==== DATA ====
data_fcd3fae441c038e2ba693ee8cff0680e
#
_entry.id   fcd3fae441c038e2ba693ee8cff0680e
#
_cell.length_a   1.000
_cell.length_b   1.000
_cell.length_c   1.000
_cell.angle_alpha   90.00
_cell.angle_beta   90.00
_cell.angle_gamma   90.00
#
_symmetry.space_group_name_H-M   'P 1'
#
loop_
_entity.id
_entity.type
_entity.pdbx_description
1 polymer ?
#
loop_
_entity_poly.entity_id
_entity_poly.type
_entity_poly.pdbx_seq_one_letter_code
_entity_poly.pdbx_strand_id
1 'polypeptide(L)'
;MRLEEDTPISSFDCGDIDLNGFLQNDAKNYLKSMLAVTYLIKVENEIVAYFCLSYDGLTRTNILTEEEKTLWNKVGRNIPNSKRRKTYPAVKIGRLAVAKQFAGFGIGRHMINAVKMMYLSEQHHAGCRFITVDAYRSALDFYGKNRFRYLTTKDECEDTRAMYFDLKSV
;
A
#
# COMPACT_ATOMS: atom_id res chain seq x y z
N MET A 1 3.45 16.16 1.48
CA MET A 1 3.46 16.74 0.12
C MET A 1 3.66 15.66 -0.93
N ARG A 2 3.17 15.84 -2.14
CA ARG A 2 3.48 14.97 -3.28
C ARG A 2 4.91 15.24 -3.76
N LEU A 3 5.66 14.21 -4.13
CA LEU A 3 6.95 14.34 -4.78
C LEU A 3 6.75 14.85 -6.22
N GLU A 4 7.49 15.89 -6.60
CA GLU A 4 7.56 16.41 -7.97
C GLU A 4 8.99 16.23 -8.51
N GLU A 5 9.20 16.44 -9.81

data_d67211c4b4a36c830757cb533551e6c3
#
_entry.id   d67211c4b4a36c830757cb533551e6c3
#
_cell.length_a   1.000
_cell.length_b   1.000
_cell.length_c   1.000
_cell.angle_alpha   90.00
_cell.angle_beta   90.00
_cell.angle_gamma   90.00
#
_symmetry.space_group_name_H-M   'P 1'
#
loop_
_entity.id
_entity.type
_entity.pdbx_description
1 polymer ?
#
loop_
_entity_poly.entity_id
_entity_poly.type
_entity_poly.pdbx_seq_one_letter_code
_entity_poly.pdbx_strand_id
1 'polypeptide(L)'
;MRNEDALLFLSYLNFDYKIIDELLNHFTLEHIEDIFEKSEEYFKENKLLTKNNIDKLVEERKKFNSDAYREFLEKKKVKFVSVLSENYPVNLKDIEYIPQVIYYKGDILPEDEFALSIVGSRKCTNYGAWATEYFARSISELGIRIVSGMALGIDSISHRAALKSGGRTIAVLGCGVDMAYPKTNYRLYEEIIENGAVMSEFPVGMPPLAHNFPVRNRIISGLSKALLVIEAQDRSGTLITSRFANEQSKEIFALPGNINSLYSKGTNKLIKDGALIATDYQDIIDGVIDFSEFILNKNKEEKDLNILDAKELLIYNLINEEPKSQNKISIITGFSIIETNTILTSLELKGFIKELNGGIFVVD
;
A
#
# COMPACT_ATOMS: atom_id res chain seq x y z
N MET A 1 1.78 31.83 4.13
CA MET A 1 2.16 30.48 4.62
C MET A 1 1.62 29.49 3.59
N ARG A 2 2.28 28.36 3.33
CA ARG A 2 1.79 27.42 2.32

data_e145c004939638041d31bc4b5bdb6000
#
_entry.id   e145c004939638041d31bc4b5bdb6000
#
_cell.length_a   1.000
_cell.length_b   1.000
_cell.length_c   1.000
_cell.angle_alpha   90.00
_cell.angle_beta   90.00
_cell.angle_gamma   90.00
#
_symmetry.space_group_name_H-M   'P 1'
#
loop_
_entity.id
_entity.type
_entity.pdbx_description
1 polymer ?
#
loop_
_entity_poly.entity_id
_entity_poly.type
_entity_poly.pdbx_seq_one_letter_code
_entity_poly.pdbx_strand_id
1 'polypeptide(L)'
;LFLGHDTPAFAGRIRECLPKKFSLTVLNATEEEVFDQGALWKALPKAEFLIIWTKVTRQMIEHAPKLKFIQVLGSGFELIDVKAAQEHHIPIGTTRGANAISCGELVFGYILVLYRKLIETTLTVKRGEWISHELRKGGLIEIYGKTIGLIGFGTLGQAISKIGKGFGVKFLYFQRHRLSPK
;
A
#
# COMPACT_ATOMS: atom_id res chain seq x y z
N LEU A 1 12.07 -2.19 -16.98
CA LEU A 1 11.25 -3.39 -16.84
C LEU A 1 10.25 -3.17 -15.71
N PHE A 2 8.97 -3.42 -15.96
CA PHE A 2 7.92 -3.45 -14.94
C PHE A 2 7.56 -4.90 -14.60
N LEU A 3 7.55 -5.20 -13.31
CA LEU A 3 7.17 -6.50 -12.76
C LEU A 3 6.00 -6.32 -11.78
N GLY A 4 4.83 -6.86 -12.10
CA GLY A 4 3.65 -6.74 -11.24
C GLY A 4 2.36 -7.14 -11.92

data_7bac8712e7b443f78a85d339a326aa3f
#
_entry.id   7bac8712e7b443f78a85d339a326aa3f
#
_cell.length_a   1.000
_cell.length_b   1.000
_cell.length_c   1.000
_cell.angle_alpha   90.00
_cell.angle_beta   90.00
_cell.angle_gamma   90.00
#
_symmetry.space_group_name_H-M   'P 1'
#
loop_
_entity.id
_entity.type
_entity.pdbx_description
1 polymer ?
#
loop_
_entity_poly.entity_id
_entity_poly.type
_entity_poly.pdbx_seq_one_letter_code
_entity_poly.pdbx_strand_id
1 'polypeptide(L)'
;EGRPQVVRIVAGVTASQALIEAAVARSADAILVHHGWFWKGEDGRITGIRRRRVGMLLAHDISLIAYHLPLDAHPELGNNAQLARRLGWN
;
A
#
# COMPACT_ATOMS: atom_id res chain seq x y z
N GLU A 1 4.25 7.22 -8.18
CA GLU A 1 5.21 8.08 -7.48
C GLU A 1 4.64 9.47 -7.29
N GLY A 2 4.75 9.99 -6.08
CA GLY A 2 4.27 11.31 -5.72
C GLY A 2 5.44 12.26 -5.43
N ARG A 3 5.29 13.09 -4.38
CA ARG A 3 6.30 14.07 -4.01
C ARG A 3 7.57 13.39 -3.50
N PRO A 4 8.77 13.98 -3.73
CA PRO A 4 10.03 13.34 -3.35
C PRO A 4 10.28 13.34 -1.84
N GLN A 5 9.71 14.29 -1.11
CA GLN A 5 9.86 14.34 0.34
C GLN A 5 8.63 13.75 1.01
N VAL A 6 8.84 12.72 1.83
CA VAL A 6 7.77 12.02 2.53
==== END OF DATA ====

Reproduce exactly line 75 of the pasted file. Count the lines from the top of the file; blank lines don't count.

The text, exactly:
CA MET A 1 2.16 30.48 4.62